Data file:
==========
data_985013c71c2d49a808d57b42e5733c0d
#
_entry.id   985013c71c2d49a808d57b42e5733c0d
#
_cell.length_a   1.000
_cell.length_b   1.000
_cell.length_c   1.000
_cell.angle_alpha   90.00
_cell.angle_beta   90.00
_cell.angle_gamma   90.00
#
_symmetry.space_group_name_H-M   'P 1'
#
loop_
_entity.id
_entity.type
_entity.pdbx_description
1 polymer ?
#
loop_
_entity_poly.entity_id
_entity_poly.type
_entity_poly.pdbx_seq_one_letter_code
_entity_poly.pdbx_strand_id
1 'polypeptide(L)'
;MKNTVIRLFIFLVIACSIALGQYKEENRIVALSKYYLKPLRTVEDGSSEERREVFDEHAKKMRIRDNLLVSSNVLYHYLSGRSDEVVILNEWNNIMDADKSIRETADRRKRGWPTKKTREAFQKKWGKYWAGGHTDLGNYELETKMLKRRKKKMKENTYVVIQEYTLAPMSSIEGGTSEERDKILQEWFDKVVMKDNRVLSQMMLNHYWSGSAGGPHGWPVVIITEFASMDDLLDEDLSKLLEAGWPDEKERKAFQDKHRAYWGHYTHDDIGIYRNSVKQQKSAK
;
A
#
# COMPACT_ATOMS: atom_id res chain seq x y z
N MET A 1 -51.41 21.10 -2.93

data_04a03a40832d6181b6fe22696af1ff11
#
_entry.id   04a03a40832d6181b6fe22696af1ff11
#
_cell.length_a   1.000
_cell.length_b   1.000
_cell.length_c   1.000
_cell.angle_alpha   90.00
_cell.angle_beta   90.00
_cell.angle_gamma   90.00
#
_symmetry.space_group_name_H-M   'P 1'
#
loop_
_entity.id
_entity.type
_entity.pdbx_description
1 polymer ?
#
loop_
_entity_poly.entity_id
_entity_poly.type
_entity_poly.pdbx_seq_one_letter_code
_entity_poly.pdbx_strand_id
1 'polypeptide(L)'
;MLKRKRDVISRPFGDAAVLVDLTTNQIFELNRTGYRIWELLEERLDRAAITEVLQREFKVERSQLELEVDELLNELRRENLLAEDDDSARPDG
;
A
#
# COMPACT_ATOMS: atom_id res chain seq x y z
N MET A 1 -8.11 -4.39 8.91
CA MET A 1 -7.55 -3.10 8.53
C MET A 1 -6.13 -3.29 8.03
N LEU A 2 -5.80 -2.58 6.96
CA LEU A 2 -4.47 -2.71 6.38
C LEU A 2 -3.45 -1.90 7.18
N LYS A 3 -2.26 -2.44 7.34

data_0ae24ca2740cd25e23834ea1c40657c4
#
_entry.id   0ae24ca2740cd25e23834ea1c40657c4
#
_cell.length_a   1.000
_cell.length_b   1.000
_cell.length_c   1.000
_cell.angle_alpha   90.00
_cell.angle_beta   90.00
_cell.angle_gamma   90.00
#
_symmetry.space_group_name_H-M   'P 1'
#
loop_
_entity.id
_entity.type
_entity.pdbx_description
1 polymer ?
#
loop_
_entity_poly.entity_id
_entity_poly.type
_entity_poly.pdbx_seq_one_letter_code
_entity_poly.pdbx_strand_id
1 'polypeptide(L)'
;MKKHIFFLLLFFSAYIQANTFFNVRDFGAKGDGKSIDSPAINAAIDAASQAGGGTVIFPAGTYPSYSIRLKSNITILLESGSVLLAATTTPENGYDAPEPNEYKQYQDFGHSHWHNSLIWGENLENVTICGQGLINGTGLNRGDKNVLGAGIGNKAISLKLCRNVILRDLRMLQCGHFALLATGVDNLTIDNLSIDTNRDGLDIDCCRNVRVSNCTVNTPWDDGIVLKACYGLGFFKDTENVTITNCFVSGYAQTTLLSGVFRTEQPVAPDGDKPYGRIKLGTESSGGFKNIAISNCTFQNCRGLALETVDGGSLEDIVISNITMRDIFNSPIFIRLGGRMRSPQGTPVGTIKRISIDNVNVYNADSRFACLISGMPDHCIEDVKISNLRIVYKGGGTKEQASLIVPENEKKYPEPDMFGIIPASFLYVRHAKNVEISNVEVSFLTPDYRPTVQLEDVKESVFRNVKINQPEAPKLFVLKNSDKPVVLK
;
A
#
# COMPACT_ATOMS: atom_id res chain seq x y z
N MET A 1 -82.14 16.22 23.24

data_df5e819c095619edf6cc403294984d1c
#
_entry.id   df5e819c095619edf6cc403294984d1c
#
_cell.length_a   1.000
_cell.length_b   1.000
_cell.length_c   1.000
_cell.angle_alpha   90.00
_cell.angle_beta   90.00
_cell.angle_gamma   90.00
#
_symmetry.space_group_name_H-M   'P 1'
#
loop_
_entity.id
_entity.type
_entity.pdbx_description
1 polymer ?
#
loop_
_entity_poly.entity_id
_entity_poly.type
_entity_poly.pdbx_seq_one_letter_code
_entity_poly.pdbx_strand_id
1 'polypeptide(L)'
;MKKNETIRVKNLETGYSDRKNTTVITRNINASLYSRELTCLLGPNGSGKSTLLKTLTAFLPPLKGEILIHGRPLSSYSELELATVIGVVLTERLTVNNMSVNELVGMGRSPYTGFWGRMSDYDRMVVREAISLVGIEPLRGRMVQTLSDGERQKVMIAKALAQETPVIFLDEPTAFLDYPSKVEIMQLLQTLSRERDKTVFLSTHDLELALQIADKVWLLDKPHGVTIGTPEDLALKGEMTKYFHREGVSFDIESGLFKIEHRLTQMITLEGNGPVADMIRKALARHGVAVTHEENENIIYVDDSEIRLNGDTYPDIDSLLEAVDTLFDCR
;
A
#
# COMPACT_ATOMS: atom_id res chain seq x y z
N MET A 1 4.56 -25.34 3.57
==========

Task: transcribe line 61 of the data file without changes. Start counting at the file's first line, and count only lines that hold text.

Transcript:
# COMPACT_ATOMS: atom_id res chain seq x y z